Bouroullec brothers bring a cloud-like canopy to Miami’s Paseo
Renowned French designers, the Bouroullec brothers constructed a large canopy in the form of a contoured modular shape at Miami’s Paseo
Cloud-like canopy at Miami’s Paseo
Inspired by clouds and climbing plants like ivy, the Bouroullec brothers’, Ronan and Erwan designed a pergola along a street at the “Nuage, promenade”. The centrepiece was debuted at the Design Miami international design fair, which wrapped up recently in Florida, USA.
Like a shade canopy, the pergola is a large open arc structure that provides shade and shelter with seats installed on the pedestrian walkway in Miami’s Design District.
Permanent installation at Paseo Ponti at Miami Design District
The Bouroullec brothers sought to create the “Nuage, promenade” in the form of design language to connect with the city’s buildings and facades, complementary to the natural surrounding in which they existed.
Permanently installed on Miami’s Paseo Ponti, the pergola harmonises contemporary materials such as stainless steel with the inventive interplay of coloured glass modules mounted on steel columns to give the commercially designed structure complete firmness and sturdiness.
“The pergola uses a recurrent form previously seen in the work of the designers, since this contoured modular shape – the “Nuage” or cloud – has been used in a shelving system and vases (for Vitra),” according to the source.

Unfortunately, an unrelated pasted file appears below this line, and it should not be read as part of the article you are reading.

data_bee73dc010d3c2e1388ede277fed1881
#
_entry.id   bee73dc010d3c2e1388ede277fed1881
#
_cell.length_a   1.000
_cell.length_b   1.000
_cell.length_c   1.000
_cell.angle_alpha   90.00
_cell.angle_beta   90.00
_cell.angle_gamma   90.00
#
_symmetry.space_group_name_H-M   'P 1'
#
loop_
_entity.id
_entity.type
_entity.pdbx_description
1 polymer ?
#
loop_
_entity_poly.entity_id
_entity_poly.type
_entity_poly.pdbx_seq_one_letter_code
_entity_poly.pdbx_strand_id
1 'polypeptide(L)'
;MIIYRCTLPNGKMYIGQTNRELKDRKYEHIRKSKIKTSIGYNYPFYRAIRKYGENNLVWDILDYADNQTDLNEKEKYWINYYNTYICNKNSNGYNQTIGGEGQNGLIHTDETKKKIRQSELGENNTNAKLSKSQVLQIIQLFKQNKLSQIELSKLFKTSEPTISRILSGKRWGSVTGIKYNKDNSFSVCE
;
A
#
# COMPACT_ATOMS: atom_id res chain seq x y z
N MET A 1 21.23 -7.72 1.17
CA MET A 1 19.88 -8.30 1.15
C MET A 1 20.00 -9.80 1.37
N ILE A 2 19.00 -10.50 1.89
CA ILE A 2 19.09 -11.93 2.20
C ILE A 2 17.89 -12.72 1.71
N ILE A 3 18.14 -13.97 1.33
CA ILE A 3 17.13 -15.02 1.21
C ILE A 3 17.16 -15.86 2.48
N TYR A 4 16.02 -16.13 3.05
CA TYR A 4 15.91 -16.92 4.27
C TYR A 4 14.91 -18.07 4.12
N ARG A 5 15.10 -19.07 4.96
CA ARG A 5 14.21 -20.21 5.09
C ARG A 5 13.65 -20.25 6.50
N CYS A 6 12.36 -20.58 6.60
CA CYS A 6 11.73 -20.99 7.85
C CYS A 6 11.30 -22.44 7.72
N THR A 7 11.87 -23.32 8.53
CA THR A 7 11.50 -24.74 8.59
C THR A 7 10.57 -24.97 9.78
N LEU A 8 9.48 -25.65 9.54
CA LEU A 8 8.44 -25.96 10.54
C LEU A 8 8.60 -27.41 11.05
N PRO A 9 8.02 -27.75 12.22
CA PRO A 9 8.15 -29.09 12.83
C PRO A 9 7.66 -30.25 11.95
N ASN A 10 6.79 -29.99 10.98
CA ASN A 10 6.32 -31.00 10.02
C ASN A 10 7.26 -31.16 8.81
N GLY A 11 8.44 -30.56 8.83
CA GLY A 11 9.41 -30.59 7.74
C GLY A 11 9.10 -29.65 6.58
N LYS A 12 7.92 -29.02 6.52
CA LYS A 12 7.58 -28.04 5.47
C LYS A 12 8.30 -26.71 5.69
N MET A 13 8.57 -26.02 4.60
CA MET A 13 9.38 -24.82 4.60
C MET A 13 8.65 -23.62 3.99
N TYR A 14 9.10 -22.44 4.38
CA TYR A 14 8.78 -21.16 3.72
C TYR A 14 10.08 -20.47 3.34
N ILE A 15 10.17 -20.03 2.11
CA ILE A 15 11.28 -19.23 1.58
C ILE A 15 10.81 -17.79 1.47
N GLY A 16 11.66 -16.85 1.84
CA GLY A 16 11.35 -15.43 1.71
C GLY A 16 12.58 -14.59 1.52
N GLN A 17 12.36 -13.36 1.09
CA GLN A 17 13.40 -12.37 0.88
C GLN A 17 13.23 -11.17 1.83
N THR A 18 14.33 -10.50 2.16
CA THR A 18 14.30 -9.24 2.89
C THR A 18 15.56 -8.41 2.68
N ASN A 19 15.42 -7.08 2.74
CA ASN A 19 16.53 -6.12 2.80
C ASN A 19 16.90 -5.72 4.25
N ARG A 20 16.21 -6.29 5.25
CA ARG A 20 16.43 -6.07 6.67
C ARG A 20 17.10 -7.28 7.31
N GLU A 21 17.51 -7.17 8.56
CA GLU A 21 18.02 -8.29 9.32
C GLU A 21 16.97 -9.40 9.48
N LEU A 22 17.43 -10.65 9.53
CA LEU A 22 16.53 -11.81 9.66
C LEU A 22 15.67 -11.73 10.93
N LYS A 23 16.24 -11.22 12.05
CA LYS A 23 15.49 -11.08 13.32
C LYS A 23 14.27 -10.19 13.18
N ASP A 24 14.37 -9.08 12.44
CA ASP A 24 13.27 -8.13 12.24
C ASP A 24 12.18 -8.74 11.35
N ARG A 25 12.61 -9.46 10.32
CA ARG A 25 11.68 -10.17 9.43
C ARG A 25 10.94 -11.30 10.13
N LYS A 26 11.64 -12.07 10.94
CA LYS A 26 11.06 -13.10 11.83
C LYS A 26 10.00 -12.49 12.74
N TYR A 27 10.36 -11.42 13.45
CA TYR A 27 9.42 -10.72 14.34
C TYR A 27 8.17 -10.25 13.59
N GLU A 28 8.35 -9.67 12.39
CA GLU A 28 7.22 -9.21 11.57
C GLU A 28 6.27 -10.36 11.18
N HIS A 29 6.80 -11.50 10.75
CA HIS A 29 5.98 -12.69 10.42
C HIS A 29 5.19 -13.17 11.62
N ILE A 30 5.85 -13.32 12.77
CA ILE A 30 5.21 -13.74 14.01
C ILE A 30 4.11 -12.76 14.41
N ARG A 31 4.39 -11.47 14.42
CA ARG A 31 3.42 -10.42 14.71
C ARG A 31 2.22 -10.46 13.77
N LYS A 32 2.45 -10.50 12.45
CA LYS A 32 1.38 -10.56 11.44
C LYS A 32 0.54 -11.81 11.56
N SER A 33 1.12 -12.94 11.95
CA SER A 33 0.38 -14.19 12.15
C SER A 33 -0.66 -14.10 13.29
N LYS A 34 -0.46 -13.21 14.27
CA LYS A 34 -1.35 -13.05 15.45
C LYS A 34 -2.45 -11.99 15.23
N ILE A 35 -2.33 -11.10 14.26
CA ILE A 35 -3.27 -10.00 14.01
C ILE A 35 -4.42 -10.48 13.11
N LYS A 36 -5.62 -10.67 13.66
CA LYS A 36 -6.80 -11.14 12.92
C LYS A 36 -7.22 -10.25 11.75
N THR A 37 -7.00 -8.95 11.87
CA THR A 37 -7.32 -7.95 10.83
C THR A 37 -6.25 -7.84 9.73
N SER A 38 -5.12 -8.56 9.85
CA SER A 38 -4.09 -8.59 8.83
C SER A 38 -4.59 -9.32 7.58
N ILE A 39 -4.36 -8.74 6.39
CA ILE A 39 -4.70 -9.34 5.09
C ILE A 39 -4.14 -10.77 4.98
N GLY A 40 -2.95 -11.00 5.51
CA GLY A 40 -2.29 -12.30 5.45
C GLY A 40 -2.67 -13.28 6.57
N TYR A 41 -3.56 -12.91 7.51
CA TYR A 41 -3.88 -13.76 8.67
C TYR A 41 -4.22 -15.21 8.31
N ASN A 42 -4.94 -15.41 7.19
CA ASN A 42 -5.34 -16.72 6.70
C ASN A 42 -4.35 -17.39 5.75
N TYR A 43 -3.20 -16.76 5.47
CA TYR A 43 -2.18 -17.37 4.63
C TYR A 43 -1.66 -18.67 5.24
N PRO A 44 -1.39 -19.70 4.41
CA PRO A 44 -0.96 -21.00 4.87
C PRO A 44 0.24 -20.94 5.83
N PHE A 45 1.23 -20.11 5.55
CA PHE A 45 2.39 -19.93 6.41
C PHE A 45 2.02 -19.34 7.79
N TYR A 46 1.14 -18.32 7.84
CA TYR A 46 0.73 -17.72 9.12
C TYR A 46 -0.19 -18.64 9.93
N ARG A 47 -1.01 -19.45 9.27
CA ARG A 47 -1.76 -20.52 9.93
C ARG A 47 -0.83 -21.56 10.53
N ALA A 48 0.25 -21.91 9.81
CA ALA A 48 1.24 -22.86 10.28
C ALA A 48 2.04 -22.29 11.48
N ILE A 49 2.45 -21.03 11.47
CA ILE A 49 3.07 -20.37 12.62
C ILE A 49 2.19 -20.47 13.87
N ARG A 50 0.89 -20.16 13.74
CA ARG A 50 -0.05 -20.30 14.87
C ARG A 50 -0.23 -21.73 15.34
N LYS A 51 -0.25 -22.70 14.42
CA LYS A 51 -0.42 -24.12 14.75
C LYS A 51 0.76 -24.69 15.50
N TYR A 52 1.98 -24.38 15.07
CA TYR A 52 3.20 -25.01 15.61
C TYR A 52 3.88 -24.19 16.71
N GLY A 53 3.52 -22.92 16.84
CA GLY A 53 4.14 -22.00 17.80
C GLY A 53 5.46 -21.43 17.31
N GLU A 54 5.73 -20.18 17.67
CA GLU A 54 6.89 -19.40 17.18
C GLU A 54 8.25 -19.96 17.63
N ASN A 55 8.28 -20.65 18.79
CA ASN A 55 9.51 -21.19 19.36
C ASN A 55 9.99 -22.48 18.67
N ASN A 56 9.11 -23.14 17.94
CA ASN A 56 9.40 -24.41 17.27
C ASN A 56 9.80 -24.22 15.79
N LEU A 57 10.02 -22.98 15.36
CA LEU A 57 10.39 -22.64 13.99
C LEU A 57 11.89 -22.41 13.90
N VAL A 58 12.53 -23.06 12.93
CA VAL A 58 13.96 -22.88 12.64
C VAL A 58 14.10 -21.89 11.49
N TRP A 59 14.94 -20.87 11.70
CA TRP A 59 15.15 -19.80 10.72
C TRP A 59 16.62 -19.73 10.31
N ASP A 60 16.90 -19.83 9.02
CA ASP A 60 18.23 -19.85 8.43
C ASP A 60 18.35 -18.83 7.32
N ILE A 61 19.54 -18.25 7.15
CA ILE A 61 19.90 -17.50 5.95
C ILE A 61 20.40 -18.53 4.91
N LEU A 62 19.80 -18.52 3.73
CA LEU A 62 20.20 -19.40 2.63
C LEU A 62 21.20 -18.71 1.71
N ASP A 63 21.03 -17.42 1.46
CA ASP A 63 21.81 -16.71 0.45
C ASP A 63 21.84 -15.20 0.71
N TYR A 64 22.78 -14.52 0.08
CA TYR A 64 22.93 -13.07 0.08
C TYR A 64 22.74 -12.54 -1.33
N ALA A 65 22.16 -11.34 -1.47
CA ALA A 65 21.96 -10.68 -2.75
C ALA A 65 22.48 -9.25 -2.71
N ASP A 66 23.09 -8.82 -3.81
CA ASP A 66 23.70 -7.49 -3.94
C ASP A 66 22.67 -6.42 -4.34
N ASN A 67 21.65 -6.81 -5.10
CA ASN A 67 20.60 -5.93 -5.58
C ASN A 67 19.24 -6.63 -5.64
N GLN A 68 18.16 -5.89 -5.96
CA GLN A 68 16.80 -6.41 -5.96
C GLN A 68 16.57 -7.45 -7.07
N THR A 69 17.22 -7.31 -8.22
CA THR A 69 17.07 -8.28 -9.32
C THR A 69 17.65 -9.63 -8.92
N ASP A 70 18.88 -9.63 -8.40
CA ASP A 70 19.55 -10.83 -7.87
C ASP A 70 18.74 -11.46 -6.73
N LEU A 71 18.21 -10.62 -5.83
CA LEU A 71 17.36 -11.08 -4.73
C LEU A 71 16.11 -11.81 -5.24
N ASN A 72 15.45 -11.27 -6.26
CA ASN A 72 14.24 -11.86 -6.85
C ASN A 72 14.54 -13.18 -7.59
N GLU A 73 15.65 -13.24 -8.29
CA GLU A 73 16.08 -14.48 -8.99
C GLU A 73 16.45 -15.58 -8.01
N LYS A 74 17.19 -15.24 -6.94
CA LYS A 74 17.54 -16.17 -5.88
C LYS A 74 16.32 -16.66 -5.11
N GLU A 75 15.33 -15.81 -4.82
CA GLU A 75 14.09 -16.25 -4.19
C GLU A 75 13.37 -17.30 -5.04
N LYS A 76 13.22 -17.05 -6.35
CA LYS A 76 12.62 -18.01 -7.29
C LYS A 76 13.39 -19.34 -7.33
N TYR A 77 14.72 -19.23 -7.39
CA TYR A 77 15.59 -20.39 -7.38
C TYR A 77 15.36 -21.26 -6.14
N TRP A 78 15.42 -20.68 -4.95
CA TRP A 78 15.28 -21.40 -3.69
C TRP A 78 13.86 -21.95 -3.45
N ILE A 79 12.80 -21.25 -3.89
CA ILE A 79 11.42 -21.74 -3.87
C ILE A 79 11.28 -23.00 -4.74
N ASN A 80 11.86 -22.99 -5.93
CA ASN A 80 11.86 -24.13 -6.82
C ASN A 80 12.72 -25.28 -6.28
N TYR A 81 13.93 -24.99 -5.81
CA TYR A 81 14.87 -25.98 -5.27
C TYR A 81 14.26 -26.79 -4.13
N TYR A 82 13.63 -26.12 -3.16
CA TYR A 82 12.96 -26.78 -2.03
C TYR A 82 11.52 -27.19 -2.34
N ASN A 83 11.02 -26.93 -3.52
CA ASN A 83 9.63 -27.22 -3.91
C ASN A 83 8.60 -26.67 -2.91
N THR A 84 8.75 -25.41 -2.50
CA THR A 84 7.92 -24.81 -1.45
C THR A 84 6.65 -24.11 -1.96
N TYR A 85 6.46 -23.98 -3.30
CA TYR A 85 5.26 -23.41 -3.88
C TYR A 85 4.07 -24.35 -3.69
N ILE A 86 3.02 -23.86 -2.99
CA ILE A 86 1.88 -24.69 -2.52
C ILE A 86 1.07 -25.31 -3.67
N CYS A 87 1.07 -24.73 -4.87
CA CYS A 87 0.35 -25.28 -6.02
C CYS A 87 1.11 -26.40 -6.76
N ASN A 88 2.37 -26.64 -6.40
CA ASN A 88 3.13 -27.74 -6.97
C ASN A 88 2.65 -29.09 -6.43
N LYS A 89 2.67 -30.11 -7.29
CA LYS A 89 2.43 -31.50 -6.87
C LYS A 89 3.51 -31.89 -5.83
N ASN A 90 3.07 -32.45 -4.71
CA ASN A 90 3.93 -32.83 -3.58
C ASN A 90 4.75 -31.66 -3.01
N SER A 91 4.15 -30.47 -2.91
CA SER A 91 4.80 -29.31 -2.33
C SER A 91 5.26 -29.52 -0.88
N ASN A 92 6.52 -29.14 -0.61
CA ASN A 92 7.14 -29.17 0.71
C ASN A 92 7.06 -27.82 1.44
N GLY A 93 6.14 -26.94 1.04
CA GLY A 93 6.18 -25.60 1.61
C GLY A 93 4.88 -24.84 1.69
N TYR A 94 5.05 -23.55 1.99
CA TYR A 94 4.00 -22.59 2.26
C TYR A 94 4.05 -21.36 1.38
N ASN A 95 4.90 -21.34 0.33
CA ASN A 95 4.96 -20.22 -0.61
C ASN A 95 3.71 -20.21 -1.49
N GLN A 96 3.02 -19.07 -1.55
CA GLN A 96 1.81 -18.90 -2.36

Designing this type of pergola was an exciting challenge for the French most talented design duo Ronan And Erwan Bouroullec. This structure has a shape of a ‘honey-comb’ that was echoed throughout other refined crafts in which they had created. For example, the bookshelf designed for Cappeli in 2004 displayed similar aesthetic.
When the sun shines through the coloured glass, light emotion casts dappled patterns on the ground akin to the stained glass windows in cathedrals, illuminated by the sunlight and revealing the beauty of each colour above the shadows.
“The pergola is accompanied by plants and trees that traverse and attach to the structure, colonising the system. The structure will gain depth over time as vegetation grows and the pergola weathers.” On the concrete walkway, onlookers can take a seat under the shade and experience the cool contrasting touch to the stainless steel structure it brings.
This was a proud achievement of the Bouroullec brothers as they had also worked closely together for several major design brands, including Hay and Cappellini. Their works can be found in the London Design Museum and the Musée des Arts Décoratifs in Paris.